app.: So, let’s answer the first marker again: The Nature of this Unity is Fellowship.

Transition: Let’s look at the 2nd marker found her in this passage and it is…

II.      The Notion of this Unity:  (21-23)

exp.: there are two particular verses here that inform our Unity, v 21 & v 23:

  • Rd v 21c: so that the world may believe that you have sent me.
  • Rd v 23c: so that the world may know that you sent me and loved them even as you loved me.

So what is the notion? The Notion of this Unity is Evangelism

ill.: I heard an interesting testimony on the radio this past week. The man’s name is Dick Couch; Their family was a mess and so he told his family they were going to church. But, it didn’t take. Church was a messed up place. So, they didn’t return. Some time later, a man whose son was on a team that Dick coached, invited him to lunch, at lunch, he invited him and his family to church. From there, he invited him to a conference. It was at the conference for men that the coach got saved.

app.: That’s our job! We’re supposed to be inviting people to church. May ask: Do we love people, I mean like Christ loves people? What will we sacrifice that they might know Christ? Did you know that over the past three years, we’ve not baptized a single person from outside our church? There is one exception you might make. However, for the most part – every baptism we’ve had has been from within the body. Maybe even going back further than the last three years! Look, I’m grateful for our baptisms. I’m grateful for families evangelizing our youth and children. However, with that said: Jesus said: But you will receive power when the Holy Spirit has come upon you, and you will be my witnesses in Jerusalem and in all Judea and Samaria, and to the end of the earth.”

Challenge: I want to challenge you now to invite one family to join your family. That’s it. Add them to the prayer time your family is having together. I think if we invited families, we’d have some who come who have just been out of church and recommit themselves to fellowship. There would be others who would come to the conclusion that they’ve never made that commitment and we’d have some salvation experiences.

Transition: That’s what Evangelism is – sharing the love of Christ in your hearts with others. The Nature of this Unity is Fellowship; The Notion of this Unity is Evangelism. And, finally,

III.    The Necessity of this Unity: Discipleship (24-26)

exp.: rd v 24-26: I made known to them your name, and I will continue to make it known,; Here is the goal: to make God known; That’s what we do here at Calvary: developing passionate followers of Christ. We’re working here to make God known and that only happens through learning more and more about him.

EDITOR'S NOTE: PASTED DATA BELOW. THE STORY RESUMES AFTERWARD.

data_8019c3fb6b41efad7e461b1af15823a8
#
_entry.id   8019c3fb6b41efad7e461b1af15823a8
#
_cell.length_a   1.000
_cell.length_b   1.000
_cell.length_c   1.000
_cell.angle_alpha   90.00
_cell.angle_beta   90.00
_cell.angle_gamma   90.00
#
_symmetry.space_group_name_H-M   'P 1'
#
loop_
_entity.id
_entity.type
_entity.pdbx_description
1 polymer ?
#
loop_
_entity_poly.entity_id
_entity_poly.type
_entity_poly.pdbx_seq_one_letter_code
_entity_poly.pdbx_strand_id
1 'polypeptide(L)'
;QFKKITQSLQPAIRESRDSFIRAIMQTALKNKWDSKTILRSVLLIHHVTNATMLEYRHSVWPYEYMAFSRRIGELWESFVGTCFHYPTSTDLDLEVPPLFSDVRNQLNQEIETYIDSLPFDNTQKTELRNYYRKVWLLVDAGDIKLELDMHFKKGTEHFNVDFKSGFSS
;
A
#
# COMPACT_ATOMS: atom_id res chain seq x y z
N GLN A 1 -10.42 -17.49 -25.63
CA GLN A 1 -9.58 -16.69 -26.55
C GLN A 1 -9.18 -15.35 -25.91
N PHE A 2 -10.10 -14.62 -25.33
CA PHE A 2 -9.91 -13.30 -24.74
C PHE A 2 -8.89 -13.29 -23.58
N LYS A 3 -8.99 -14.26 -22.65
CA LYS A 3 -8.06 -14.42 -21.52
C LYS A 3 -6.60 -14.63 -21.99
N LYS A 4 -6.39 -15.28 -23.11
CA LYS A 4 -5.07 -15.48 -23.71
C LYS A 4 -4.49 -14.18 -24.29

Exodus 3.15: God also said to Moses, “Say this to the people of Israel, ‘The Lord, the God of your fathers, the God of Abraham, the God of Isaac, and the God of Jacob, has sent me to you.’ This is my name forever, and thus I am to be remembered throughout all generations.

Isaiah 26.8: In the path of your judgments, O Lord, we wait for you; your name and remembrance are the desire of our soul.

Question: is that the desire of your soul? Your name and remembrance?

Question: have you figured out what the Necessity of this Unity is? Discipleship.

Conclusion: Anne Ortland – Up with Worship; churches her husband has pastored and preached in: We’ve loved them all and wished they loved each other.

app.: let that wash over you for a moment: We’ve loved them all and wished they loved each other. I wonder how many churches never attain unity because they don’t love each other? I wonder how many churches never experience true fellowship because they didn’t love each other. I wonder how many never Evangelize or Disciple because they didn’t love each other.

Transition: And what about our church? May I be honest with you? Calvary is the healthiest church I’ve ever been associated with; however, it’s not perfect. Hebrews 12.2 says Jesus is the perfecter of our faith. And Paul prayed for the Ephesians in 4.11ff: 11 And he gave the apostles, the prophets, the evangelists, the shepherds and teachers, 12 to equip the saints for the work of ministry, for building up the body of Christ, 13 until we all attain to the unity of the faith and of the knowledge of the Son of God, to mature manhood, to the measure of the stature of the fullness of Christ, 14 so that we may no longer be children, tossed to and fro by the waves and carried about by every wind of doctrine, by human cunning, by craftiness in deceitful schemes. 15 Rather, speaking the truth in love, we are to grow up in every way into him who is the head, into Christ, 16 from whom the whole body, joined and held together by every joint with which it is equipped, when each part is working properly, makes the body grow so that it builds itself up in love.

Application: So, what have we learned about prayer?